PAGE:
A **directed graph**, or "**digraph**", is a graph whose
edges have direction and are called **arcs**. Arrows on the arcs
are used to encode the directional
information: an arc from vertex A to vertex B indicates that one may move from
A to B but not from B to A.

Suppose that you wished to go to the main branch of the Cincinnati Public Library. The following directed graph is a map to the library from the nearby major interstates:

We have obviously omitted a number of downtown streets for reasons of clarity. Similarly, we have labeled the arcs instead of the vertices in many cases; we trust it is obvious that the vertex connecting, for instance, 9th Street with Vine Street, is the intersection of 9th and Vine. Note that all of the streets in this directed graph are one-way; a two-way street would have arcs in both directions connecting vertices corresponding to neighboring intersections.

In a directed graph, vertices have both "**indegrees**" and "**outdegrees**": the indegree of a vertex
is the number of arcs leading to that vertex, and the outdegree of a vertex is the number of arcs leading away
from that vertex. In the directed graph above,

A vertex with an indegree of 0 is called a

- 9th & Walnut and I-75 N have an indegree of 0,
- I-75 and I-71 have an indegree of 1,
- and the remaining vertices have an indegree of 2;

- 5th and Walnut has an outdegree of 0,
- 9th & Vine, I-71, 8th & Vine and I-75 N have an outdegree of 1,
- and the remaining vertices have an outdegree of 2.

a directed graph with no cycles has at least one source and one sink.

Mis the element of the matrix M which is located at the intersection of the ith row and the jth column. The following matrix,_{i,j}

I-75 | I-71 | 9th & Vine | 9th & Walnut | 8th & Vine | 8th & Walnut | 7th & Vine | 7th & Walnut | 5th & Vine | 5th & Walnut | I-75 N | |
---|---|---|---|---|---|---|---|---|---|---|---|

I-75 | 0 | 0 | 0 | 0 | 0 | 0 | 1 | 0 | 1 | 0 | 0 |

I-71 | 0 | 0 | 0 | 0 | 0 | 1 | 0 | 0 | 0 | 0 | 0 |

9th & Vine | 1 | 0 | 0 | 0 | 0 | 0 | 0 | 0 | 0 | 0 | 0 |

9th & Walnut | 0 | 0 | 1 | 0 | 0 | 1 | 0 | 0 | 0 | 0 | 0 |

8th & Vine | 0 | 0 | 1 | 0 | 0 | 0 | 0 | 0 | 0 | 0 | 0 |

8th & Walnut | 0 | 0 | 0 | 0 | 1 | 0 | 0 | 1 | 0 | 0 | 0 |

7th & Vine | 0 | 0 | 0 | 0 | 1 | 0 | 0 | 1 | 0 | 0 | 0 |

7th & Walnut | 0 | 1 | 0 | 0 | 0 | 0 | 0 | 0 | 0 | 1 | 0 |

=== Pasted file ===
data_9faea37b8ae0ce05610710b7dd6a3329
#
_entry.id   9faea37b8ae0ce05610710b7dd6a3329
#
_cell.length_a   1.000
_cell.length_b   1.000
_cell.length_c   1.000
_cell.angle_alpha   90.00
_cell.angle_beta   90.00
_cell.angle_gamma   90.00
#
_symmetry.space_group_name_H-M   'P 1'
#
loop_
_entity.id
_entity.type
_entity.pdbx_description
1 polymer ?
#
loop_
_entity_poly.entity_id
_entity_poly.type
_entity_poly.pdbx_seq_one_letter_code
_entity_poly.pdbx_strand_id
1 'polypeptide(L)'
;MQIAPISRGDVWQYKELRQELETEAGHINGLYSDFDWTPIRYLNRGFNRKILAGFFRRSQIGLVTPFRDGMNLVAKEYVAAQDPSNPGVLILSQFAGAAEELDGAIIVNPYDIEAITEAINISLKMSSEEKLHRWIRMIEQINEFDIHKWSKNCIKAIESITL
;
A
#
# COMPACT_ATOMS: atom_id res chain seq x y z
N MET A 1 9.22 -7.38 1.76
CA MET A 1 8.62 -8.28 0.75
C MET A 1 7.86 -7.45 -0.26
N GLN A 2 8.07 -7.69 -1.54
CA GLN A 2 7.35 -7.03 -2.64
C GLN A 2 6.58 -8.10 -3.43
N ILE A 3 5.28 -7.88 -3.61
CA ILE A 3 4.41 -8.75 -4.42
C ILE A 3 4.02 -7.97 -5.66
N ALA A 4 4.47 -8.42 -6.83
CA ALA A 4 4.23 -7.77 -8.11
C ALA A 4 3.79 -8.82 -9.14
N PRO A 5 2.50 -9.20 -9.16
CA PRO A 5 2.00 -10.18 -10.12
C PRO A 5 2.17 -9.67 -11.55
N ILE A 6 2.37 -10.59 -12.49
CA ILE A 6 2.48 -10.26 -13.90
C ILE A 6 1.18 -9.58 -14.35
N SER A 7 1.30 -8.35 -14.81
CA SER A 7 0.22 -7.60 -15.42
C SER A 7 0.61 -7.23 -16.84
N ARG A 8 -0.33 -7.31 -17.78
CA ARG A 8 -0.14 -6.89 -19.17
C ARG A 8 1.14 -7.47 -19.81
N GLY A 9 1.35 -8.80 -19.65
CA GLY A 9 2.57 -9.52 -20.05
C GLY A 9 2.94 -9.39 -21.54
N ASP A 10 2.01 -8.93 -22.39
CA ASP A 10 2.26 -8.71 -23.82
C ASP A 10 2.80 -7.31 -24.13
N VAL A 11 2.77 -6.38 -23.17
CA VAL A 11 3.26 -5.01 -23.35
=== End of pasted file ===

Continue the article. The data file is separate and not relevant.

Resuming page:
5th & Vine | 0 | 0 | 0 | 0 | 0 | 0 | 1 | 0 | 0 | 1 | 0 |

5th & Walnut | 0 | 0 | 0 | 0 | 0 | 0 | 0 | 0 | 0 | 0 | 0 |

I-75 N | 0 | 0 | 0 | 0 | 0 | 0 | 0 | 0 | 1 | 0 | 0 |

There are several things to notice about this matrix:

Our notion of connectivity changes somewhat when we talk about directed graphs:

- if the column corresponding to a vertex contains all 0s, the vertex is a source;
- if a row corresponding to a vertex contains all 0s, the vertex is a sink;
- the elements on the diagonal (M
_{i,i}) are all 0 if there are no loops in the graph;- and finally, most of the elements in a directed graph matrix are 0, and most of the nonzero elements are 1.

In the directed graph example above,

- a
walkthrough a directed graph is a sequence of vertices connected by arcs corresponding to the order of the vertices in the sequence;- a "
semi-walk" through a directed graph is a sequence of vertices in which the arc directions are ignored;- a
pathis still a walk with no repeated vertices, and a- "
semi-path" is a semi-walk with no repeated vertices.

I-75, 7th & Vine, 8th & Vine, 9th & Vine, I-75is a walk,

I-75, 7th & Vine, 5th & Vine, I-75is a semi-walk,

I-75, 7th & Vine, 8th & Vineis a path and

I-75, 7th & Vine, 5th & Vine, 5th & Walnut, 7 & Walnutis a semi-path. There are obviously many more examples of each: find them!

Using these definitions, we can further define various levels of connectivity:

Our directed graph example is strictly weakly connected, as is any directed graph with sources or sinks.

- a directed graph is connected (or "
unilaterally connected") if there is a path between any two vertices;- it is "
weakly connected" if there is a semi-path between any two vertices;- it is "
strongly connected" if there is a path in both directions between any two vertices;- it is strictly weakly connected if it is not unilaterally connected, and it is
- strictly unilaterally connected if it is not strongly connected.

A matrix is a special case of aWe now move to one of the most interesting applications of the directed graph: the finite state machine.data structurecalled anarray. Arrays can have any number of indices; that number is called thedimensionof the array. A matrix is a 2-dimensional array; a 1-dimensional array is sometimes called avector.When most of the elements in an array are zero, the nonzero elements are sometimes stored as a

sparse array. This is typically implemented using a different data structure called alinked list: each element in the list contains the values of the indices, the value of the array element, and a pointer to the next element in the list. Sometimes these lists are organized as one or more trees, and sometimes the lists are doubly linked, so they can be traversed in both directions. Trees are often implemented as doubly linked lists.Matrices are usually only stored as sparse arrays when there are a

lotof elements. Our 11 by 11 matrix above is too small to warrant storage as a sparse array. Only when there are hundreds of thousands or more elements, most of which are zero, would a sparse array typically be used. These occur most often in scientific applications.

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